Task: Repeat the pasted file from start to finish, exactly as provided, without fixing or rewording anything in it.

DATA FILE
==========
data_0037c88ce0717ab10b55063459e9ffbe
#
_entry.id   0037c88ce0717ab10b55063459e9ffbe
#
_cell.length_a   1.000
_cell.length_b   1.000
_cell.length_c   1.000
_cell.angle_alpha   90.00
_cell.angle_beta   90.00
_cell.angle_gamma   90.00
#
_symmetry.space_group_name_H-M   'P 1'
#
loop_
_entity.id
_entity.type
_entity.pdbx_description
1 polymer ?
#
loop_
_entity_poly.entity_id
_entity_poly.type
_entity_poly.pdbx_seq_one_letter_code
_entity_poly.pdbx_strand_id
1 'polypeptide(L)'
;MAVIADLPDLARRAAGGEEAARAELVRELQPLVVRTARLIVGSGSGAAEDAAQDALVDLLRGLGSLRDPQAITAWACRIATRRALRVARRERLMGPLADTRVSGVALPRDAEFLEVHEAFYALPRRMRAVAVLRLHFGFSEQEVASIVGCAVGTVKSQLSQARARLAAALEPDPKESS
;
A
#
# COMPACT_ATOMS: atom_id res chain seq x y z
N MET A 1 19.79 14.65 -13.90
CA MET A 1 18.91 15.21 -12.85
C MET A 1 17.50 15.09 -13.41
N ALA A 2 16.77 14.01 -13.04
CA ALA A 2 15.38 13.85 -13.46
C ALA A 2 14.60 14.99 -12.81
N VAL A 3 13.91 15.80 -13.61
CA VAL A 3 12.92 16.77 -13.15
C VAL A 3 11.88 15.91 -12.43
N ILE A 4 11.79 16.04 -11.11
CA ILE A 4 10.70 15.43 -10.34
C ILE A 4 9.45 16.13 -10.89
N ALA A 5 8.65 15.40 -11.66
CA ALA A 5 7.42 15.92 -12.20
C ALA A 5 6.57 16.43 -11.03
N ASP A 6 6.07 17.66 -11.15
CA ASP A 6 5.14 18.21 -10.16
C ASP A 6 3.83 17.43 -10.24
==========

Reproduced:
data_0037c88ce0717ab10b55063459e9ffbe
#
_entry.id   0037c88ce0717ab10b55063459e9ffbe
#
_cell.length_a   1.000
_cell.length_b   1.000
_cell.length_c   1.000
_cell.angle_alpha   90.00
_cell.angle_beta   90.00
_cell.angle_gamma   90.00
#
_symmetry.space_group_name_H-M   'P 1'
#
loop_
_entity.id
_entity.type
_entity.pdbx_description
1 polymer ?
#
loop_
_entity_poly.entity_id
_entity_poly.type
_entity_poly.pdbx_seq_one_letter_code
_entity_poly.pdbx_strand_id
1 'polypeptide(L)'
;MAVIADLPDLARRAAGGEEAARAELVRELQPLVVRTARLIVGSGSGAAEDAAQDALVDLLRGLGSLRDPQAITAWACRIATRRALRVARRERLMGPLADTRVSGVALPRDAEFLEVHEAFYALPRRMRAVAVLRLHFGFSEQEVASIVGCAVGTVKSQLSQARARLAAALEPDPKESS
;
A
#
# COMPACT_ATOMS: atom_id res chain seq x y z
N MET A 1 19.79 14.65 -13.90
CA MET A 1 18.91 15.21 -12.85
C MET A 1 17.50 15.09 -13.41
N ALA A 2 16.77 14.01 -13.04
CA ALA A 2 15.38 13.85 -13.46
C ALA A 2 14.60 14.99 -12.81
N VAL A 3 13.91 15.80 -13.61
CA VAL A 3 12.92 16.77 -13.15
C VAL A 3 11.88 15.91 -12.43
N ILE A 4 11.79 16.04 -11.11
CA ILE A 4 10.70 15.43 -10.34
C ILE A 4 9.45 16.13 -10.89
N ALA A 5 8.65 15.40 -11.66
CA ALA A 5 7.42 15.92 -12.20
C ALA A 5 6.57 16.43 -11.03
N ASP A 6 6.07 17.66 -11.15
CA ASP A 6 5.14 18.21 -10.16
C ASP A 6 3.83 17.43 -10.24